Book Review of “Green Economics” by Robin Hahnel
By Raghav Kaushik
14 September, 2015
It is generally taken for granted that when solving many international disputes (e.g., Israel-Palestine, Kashmir), solutions must be sought within the framework of nation-states, even when recognizing that said framework is itself a major enabler of the above disputes. For example, if we respond to the Israel-Palestine issue by calling for the end of nation states, we are simply not taken seriously, although we might well be correct. And rightly so: if we are concerned with ending human suffering, we must focus on near-term solutions. Since we cannot wish away nation states, we must seek solutions within the framework of nation-states no matter how imperfect they may be.
Yet, in the realm of economics, a strange irrationality pervades the left. While it is generally accepted that markets fundamentally violate many of our core values, any attempt to solve real-world problems within the broad framework of a market economy is viewed as not being radical enough or even selling out. Nothing illustrates this problem more than the issue of climate change. There is no denying that markets fundamentally exacerbate anthropogenic climate change. The simplest illustration of the above is to note that in a market economy, any effect of economic activity on the environment is treated as an externality. That, by definition means that effects on the environment are not intrinsic to the logic of the economy. Still, markets cannot be wished away. Despite many claims that capitalism is in a crisis (isn’t capitalism always in a crisis?), there is little evidence that markets are vanishing any time soon. On the other hand, climate change as a social issue is at a tipping point. What we do over the next twenty to thirty years matters. A LOT. Our actions in the short to medium term future determine whether earth warms up by less than two degrees or greater than four degrees, the difference between which is profound for life on earth. Therefore, it is necessary, intellectually and morally, to consider solutions to the climate change problem within the framework of markets. However, the climate justice movement on the left by and large rejects solutions within the market framework such as cap-and-trade. Quoting from a critique of the climate justice movement (also) by Robin Hahnel:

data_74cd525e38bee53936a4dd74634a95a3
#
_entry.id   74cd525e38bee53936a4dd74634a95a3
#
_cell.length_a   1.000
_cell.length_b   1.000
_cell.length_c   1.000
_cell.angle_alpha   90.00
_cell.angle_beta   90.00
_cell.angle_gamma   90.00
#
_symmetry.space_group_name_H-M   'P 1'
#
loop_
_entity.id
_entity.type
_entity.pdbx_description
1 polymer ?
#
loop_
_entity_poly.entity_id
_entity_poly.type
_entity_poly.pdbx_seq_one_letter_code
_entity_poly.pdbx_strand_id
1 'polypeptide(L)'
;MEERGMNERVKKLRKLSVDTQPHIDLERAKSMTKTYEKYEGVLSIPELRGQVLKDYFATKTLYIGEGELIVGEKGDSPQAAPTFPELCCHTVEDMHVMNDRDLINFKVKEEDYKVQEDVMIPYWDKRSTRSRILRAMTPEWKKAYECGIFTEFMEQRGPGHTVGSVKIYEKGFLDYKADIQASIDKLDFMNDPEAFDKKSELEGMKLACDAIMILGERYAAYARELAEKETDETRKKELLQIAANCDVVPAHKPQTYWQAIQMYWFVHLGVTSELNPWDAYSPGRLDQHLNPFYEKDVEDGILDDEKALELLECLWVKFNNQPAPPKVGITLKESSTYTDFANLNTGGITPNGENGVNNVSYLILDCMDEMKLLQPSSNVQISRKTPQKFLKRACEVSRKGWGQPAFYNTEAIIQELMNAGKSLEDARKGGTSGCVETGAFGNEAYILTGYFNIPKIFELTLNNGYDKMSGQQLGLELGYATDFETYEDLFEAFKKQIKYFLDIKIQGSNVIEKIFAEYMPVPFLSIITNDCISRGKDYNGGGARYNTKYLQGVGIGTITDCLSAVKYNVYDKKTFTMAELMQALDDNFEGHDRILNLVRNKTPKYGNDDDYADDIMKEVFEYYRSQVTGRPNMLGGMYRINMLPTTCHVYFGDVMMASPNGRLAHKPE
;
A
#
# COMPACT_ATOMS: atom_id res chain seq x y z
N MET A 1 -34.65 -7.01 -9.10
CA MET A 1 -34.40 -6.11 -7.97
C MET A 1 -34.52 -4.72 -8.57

Denouncing cap and trade and carbon markets as “false solutions” has become
ubiquitous divide in the climate justice movement. It was featured in the Durban
Declaration in 2004, the Copenhagen Klimaforum09 Declaration in 2009, and the
Cochabamba Peoples’ Agreement on Climate Change and the Rights of Mother
Nature in 2010. Ill-informed denunciations of cap and trade and carbon markets are
featured in numerous books and videos by prominent spokespersons for the
“Green Economics” is a book by an avowed market abolitionist that unabashedly proposes an approach to addressing climate change within the market framework. To be sure, being a market abolitionist, Hahnel holds back no punches in recognizing the well-known problem with free markets. Quoting from the book (p. 59), “Expecting a free market system not to pollute too much is like waiting for a lead balloon to float.” In fact, this is precisely why his (reluctant) adoption of the broad market framework coupled with government intervention to discuss solutions to climate change carries a lot more credibility than a similar approach adopted by your friendly neighborhood liberal. Hahnel draws upon principles set forth in the Kyoto framework and proposes a policy approach that is a combination of carbon taxation within national boundaries and cap-and-trade internationally. I found the arguments in the book quite convincing, but whether or not one agrees, I believe this book constitutes the most serious proposal made so far by a leftist to control climate change.